Today, we joined with the Manhattan Institute in submitting an amicus brief to the Court of Appeals for the 4th Circuit, supporting the Coalition for TJ in defending the lower court’s summary judgment enjoining the Fairfax County Public Schools from continuing to racially discriminate against Northern Virginia’s Asian population in school assignments.
Below, the trial court found that, when the FCPS Board altered the admissions process for Thomas Jefferson High School — a math and science magnet that was then the highest ranked public high school in America — they intentionally sought to make the school’s population “match” that of its region within four years, primarily by accepting fewer Asian kids. While couched in race-neutral terms, the Board’s intervention was openly justified by its proponents and high-ranking FCPS officials as serving the need to achieve a “representative” population at TJ; the trial court recognized that the Board sought “to accomplish their goal of achieving racial balance” by “decreas[ing] enrollment of the only racial group ‘overrepresented’ at TJ–Asian Americans.”
We argued that the Board was wrong to insist on allocating children’s K-12 education based on race, just as their predecessors were wrong during Jim Crow, and just as the school districts involved in Parents Involved in Cmty. Sch. v. Seattle Sch. Dist. were wrong 15 years ago.
More specifically, we argued that the lower court rightly applied strict scrutiny to the Board’s intentional-if-thinly-veiled racial discrimination and that the Board utterly failed to meet that standard (in fact, they not only failed to meet it, they didn’t even try to do so, waiving the argument for the purposes of appeal).
We argued that Parents Involved set clear red-lines, forbidding precisely this kind of race-balancing and allowing race-conscious assignments of children to schools only: (a) to redress a recent history of intentional racial discrimination; (b) in higher education;* or, maybe, (c) where undertaken to end documented racial isolation. But Northern Virginia has no recent history of intentional racial discrimination in schooling to address; TJ is a high school, not involved in higher ed.; and eminent researchers have concluded that TJ’s region exhibits dramatically less racial isolation than the typical American metropolitan area. Indeed, when TJ’s total population amounts to less than 0.5% of the region’s total student body, we argued that the Board’s policy change could not possibly have been intended to address any group’s racial isolation (even if any existed, which it does not) — nothing the Board could do at or to TJ could affect the racial isolation of any group across the region. No policy affecting so small a subset of students could possibly have been “narrowly tailored” to address a hypothetical community’s isolation.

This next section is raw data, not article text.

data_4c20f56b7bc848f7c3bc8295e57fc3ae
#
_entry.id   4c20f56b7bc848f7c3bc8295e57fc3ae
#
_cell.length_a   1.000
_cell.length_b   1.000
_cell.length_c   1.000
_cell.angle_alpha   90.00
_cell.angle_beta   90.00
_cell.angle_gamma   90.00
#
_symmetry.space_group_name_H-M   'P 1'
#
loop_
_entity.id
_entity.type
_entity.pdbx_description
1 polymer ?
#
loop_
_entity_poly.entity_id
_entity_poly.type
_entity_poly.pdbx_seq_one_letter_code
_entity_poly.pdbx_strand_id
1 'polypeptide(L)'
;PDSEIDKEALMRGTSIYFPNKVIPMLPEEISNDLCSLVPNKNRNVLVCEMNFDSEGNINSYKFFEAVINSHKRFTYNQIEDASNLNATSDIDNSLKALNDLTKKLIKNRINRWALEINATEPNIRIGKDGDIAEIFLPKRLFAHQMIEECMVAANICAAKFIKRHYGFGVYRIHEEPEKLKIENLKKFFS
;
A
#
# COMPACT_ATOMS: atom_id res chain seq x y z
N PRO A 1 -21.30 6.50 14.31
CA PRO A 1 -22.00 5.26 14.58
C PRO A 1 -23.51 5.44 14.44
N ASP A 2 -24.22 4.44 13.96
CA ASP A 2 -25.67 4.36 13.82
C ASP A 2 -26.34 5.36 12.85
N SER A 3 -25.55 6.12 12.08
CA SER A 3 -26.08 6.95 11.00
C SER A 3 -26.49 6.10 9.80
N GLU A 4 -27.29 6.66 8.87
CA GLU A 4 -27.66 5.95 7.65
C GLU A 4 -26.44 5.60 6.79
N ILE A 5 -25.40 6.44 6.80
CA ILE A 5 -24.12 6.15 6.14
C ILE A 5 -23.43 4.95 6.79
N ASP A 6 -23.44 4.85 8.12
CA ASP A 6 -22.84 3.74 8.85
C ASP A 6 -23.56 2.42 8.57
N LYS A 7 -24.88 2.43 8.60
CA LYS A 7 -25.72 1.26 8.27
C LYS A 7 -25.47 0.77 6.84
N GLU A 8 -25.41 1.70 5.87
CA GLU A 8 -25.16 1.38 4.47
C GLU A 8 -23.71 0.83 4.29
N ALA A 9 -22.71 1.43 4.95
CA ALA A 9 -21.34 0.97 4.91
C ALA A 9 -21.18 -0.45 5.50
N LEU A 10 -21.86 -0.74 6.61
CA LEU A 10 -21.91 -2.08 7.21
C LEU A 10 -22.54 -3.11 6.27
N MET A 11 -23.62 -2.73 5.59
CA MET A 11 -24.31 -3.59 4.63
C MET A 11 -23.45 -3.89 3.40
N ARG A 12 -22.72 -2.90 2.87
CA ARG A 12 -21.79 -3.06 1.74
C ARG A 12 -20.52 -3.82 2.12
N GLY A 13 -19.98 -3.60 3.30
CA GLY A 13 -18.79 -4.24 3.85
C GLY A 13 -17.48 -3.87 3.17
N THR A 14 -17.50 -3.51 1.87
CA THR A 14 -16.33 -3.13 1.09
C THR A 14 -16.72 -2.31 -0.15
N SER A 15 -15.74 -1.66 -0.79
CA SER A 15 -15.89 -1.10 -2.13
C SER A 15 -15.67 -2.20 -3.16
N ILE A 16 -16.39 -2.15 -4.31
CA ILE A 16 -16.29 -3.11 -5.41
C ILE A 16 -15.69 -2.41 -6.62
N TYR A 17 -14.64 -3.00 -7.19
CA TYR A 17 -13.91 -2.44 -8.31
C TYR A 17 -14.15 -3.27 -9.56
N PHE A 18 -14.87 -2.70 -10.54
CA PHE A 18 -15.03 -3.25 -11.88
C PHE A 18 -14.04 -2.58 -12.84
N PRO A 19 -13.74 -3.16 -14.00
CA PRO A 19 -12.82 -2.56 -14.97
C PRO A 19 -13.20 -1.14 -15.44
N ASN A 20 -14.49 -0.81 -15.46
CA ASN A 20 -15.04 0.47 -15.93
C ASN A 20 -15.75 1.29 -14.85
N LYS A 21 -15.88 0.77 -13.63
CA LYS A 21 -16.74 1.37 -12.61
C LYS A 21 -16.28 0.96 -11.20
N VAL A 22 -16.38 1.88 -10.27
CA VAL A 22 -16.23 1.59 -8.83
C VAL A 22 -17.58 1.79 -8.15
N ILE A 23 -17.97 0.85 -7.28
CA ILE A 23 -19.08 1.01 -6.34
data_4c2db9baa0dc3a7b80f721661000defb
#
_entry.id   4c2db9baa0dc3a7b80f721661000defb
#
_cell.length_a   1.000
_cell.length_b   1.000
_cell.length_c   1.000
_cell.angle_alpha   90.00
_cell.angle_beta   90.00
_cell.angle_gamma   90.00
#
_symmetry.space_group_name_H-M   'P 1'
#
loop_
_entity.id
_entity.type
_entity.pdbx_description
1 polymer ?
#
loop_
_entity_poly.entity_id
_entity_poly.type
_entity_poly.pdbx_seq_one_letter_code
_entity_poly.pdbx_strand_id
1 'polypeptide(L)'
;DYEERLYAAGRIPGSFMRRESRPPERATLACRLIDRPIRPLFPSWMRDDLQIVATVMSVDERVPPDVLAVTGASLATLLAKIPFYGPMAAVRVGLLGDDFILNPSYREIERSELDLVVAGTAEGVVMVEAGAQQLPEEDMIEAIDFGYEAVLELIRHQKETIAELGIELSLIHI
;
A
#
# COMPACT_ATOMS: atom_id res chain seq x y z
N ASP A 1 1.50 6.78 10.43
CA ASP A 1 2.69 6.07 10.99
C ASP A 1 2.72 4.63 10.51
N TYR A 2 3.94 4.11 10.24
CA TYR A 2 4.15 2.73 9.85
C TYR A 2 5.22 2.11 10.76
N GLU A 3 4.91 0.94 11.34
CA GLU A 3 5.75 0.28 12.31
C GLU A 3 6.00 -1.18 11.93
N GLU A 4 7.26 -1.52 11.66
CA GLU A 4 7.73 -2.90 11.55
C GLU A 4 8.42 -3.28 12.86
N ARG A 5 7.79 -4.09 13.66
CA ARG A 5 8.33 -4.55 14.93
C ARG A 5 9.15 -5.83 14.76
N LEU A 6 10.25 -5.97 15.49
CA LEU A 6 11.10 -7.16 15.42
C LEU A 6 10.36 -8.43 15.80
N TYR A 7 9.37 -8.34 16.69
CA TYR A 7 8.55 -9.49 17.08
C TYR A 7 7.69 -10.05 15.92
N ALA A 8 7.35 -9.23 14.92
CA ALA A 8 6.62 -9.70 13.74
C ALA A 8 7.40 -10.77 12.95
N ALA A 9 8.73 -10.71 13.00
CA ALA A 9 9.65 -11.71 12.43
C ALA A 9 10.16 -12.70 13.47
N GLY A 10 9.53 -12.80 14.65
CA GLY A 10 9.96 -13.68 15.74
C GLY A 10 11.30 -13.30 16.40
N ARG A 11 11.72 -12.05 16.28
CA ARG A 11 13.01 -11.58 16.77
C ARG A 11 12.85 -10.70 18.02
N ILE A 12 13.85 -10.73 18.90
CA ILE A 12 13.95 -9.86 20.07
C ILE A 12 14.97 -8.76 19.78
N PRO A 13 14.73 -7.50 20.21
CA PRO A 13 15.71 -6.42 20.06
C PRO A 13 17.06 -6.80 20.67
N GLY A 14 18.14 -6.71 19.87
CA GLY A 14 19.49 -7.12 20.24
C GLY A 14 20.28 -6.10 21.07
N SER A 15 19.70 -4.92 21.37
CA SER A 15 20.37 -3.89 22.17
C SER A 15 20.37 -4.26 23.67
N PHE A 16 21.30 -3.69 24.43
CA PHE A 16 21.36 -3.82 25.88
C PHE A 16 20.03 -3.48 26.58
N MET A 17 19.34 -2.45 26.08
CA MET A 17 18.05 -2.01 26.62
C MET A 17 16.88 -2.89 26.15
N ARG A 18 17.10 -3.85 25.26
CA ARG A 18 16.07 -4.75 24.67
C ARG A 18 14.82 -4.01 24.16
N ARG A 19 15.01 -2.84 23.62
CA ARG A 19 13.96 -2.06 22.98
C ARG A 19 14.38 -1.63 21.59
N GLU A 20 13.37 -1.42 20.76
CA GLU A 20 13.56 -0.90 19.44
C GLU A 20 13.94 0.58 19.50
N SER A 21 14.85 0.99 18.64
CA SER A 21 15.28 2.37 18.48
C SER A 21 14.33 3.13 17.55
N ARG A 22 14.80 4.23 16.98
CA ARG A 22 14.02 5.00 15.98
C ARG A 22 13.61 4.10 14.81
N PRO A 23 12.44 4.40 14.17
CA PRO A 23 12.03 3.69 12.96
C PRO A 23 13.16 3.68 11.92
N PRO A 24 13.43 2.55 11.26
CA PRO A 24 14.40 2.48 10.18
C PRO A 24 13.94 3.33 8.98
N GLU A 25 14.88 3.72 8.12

We also highlighted, on a policy level, that TJ’s experience since the Board altered its admissions policy calls into question whether the increased race-based “diversity” the board engineered through its racial balancing has improved education for anyone at TJ. Unquestionably, the Board’s intervention produced an incoming class dramatically less prepared to thrive than its predecessors. The data on results available so far is hard to square with the notion that enhancing “racial diversity” — alone — improved the education TJ provides. The early results so far available include teacher admissions that a final exam crafted to be “substantially easier” than those “given to previous classes,” for which students were provided “unprecedented supports … not given to previous students,” produced “the lowest scores we’ve ever seen.” While that data, like at least one parallel inconclusive data set so far available, is insufficient to yet conclude that the Board has produced a “mismatch” at the high school level, it appears consistent with the “mismatch hypothesis,” shows no educational gains at TJ from “diversity,” and sufficiently differs from prior experience to raise red-flags for the entire undertaking.
You can read more, below.
* – Parents Involved treated Grutter v. Bollinger as good law. The Supreme Court will address whether it is in the ongoing Harvard and UNC cases. For now, at the 4th Circuit, we are treating it like a live precedent, even if it is one that deserves to be overturned.